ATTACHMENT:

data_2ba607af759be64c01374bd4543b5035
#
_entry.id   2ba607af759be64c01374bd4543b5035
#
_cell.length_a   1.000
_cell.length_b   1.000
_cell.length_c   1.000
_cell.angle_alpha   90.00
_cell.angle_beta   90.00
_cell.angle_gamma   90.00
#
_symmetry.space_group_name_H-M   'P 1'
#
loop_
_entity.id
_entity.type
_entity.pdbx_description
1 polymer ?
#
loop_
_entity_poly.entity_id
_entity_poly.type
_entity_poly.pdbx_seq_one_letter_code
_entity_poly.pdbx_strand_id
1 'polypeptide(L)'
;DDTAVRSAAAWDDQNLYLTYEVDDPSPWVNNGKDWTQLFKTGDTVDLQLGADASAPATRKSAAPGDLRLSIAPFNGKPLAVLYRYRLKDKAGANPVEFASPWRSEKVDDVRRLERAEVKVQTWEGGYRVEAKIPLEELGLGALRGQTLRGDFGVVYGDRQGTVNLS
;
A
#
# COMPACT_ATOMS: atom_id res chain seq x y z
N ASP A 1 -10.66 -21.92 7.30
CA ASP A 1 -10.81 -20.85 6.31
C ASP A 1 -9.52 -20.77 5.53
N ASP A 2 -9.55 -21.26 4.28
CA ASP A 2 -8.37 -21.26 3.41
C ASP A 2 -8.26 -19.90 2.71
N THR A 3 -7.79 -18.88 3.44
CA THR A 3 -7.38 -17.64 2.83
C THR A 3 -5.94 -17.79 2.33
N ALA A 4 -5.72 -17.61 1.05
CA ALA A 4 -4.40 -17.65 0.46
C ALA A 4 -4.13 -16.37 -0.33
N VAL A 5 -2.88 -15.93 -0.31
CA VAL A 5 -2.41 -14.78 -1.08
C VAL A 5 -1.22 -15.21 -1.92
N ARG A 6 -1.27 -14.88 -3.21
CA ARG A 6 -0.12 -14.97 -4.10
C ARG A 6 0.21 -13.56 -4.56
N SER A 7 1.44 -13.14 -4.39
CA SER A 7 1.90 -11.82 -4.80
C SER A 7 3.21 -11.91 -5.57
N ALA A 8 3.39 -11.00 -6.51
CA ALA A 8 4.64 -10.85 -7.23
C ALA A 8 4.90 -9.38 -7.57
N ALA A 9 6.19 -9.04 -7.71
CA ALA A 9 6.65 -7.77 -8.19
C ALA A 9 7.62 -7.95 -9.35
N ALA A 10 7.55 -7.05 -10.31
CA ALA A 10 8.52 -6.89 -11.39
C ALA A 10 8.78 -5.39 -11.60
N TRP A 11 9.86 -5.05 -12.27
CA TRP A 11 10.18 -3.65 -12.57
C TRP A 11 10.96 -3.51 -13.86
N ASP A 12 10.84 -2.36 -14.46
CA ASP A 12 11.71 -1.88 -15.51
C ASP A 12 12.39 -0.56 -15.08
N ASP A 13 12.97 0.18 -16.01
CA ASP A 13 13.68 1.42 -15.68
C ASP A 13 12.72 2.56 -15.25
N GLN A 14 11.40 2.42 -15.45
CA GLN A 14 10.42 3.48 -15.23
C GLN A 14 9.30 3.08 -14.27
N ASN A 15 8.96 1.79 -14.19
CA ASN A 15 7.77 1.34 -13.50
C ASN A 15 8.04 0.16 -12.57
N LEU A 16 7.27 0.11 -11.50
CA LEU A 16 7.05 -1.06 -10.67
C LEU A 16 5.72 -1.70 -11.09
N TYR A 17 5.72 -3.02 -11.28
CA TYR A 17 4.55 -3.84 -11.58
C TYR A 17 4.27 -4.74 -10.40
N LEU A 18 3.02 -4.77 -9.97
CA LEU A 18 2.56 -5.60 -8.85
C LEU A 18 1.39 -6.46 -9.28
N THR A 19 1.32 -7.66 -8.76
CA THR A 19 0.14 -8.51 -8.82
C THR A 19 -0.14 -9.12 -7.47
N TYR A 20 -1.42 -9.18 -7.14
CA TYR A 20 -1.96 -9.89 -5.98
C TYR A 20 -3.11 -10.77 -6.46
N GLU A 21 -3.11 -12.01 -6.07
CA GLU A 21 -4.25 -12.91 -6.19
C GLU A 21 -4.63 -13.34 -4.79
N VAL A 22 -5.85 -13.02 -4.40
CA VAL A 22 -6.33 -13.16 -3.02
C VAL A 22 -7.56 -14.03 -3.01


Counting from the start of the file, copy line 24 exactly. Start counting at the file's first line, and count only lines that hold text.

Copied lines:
_entity_poly.pdbx_strand_id